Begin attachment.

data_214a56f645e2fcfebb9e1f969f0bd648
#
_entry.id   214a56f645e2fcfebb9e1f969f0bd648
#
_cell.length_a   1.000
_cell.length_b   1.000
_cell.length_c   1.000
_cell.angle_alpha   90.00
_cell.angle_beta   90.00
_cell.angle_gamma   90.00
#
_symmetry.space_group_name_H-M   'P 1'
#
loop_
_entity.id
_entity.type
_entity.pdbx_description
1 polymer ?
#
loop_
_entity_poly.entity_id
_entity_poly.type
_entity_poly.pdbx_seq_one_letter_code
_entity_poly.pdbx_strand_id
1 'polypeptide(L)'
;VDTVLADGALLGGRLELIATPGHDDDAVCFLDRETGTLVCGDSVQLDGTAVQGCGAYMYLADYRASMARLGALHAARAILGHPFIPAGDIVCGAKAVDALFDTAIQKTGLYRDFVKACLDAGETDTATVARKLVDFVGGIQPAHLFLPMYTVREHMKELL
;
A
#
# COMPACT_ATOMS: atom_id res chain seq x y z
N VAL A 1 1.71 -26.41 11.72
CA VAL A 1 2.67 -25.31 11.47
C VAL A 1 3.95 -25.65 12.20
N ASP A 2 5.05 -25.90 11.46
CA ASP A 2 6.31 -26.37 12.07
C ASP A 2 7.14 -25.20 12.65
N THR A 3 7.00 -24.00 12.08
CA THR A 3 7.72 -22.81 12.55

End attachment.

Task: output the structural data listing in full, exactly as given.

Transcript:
data_214a56f645e2fcfebb9e1f969f0bd648
#
_entry.id   214a56f645e2fcfebb9e1f969f0bd648
#
_cell.length_a   1.000
_cell.length_b   1.000
_cell.length_c   1.000
_cell.angle_alpha   90.00
_cell.angle_beta   90.00
_cell.angle_gamma   90.00
#
_symmetry.space_group_name_H-M   'P 1'
#
loop_
_entity.id
_entity.type
_entity.pdbx_description
1 polymer ?
#
loop_
_entity_poly.entity_id
_entity_poly.type
_entity_poly.pdbx_seq_one_letter_code
_entity_poly.pdbx_strand_id
1 'polypeptide(L)'
;VDTVLADGALLGGRLELIATPGHDDDAVCFLDRETGTLVCGDSVQLDGTAVQGCGAYMYLADYRASMARLGALHAARAILGHPFIPAGDIVCGAKAVDALFDTAIQKTGLYRDFVKACLDAGETDTATVARKLVDFVGGIQPAHLFLPMYTVREHMKELL
;
A
#
# COMPACT_ATOMS: atom_id res chain seq x y z
N VAL A 1 1.71 -26.41 11.72
CA VAL A 1 2.67 -25.31 11.47
C VAL A 1 3.95 -25.65 12.20
N ASP A 2 5.05 -25.90 11.46
CA ASP A 2 6.31 -26.37 12.07
C ASP A 2 7.14 -25.20 12.65
N THR A 3 7.00 -24.00 12.08
CA THR A 3 7.72 -22.81 12.55